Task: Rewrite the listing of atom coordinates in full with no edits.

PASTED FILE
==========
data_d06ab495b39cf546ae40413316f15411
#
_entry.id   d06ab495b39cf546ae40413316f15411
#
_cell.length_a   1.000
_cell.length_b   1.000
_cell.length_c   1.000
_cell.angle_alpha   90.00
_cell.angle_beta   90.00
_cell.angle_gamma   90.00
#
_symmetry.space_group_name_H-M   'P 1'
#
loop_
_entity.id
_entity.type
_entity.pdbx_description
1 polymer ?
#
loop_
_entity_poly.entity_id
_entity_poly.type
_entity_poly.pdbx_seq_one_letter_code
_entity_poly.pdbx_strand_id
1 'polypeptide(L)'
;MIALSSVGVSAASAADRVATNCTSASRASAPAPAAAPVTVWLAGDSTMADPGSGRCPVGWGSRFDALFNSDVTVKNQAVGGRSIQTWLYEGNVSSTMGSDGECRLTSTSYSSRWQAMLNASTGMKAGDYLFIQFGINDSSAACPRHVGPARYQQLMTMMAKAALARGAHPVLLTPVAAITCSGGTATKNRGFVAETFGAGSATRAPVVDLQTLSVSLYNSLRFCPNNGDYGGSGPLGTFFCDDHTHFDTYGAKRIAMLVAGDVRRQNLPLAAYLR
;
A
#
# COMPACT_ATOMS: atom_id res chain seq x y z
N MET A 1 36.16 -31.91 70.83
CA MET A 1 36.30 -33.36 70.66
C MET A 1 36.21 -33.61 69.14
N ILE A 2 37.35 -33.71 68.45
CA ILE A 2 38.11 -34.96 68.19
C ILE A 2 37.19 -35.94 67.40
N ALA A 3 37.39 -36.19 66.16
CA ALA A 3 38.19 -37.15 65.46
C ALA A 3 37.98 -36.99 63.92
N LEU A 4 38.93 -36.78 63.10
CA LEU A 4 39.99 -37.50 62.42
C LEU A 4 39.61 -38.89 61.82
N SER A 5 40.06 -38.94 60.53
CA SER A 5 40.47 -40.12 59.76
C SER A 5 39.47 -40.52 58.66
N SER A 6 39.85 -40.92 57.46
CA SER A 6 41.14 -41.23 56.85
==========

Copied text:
data_d06ab495b39cf546ae40413316f15411
#
_entry.id   d06ab495b39cf546ae40413316f15411
#
_cell.length_a   1.000
_cell.length_b   1.000
_cell.length_c   1.000
_cell.angle_alpha   90.00
_cell.angle_beta   90.00
_cell.angle_gamma   90.00
#
_symmetry.space_group_name_H-M   'P 1'
#
loop_
_entity.id
_entity.type
_entity.pdbx_description
1 polymer ?
#
loop_
_entity_poly.entity_id
_entity_poly.type
_entity_poly.pdbx_seq_one_letter_code
_entity_poly.pdbx_strand_id
1 'polypeptide(L)'
;MIALSSVGVSAASAADRVATNCTSASRASAPAPAAAPVTVWLAGDSTMADPGSGRCPVGWGSRFDALFNSDVTVKNQAVGGRSIQTWLYEGNVSSTMGSDGECRLTSTSYSSRWQAMLNASTGMKAGDYLFIQFGINDSSAACPRHVGPARYQQLMTMMAKAALARGAHPVLLTPVAAITCSGGTATKNRGFVAETFGAGSATRAPVVDLQTLSVSLYNSLRFCPNNGDYGGSGPLGTFFCDDHTHFDTYGAKRIAMLVAGDVRRQNLPLAAYLR
;
A
#
# COMPACT_ATOMS: atom_id res chain seq x y z
N MET A 1 36.16 -31.91 70.83
CA MET A 1 36.30 -33.36 70.66
C MET A 1 36.21 -33.61 69.14
N ILE A 2 37.35 -33.71 68.45
CA ILE A 2 38.11 -34.96 68.19
C ILE A 2 37.19 -35.94 67.40
N ALA A 3 37.39 -36.19 66.16
CA ALA A 3 38.19 -37.15 65.46
C ALA A 3 37.98 -36.99 63.92
N LEU A 4 38.93 -36.78 63.10
CA LEU A 4 39.99 -37.50 62.42
C LEU A 4 39.61 -38.89 61.82
N SER A 5 40.06 -38.94 60.53
CA SER A 5 40.47 -40.12 59.76
C SER A 5 39.47 -40.52 58.66
N SER A 6 39.85 -40.92 57.46
CA SER A 6 41.14 -41.23 56.85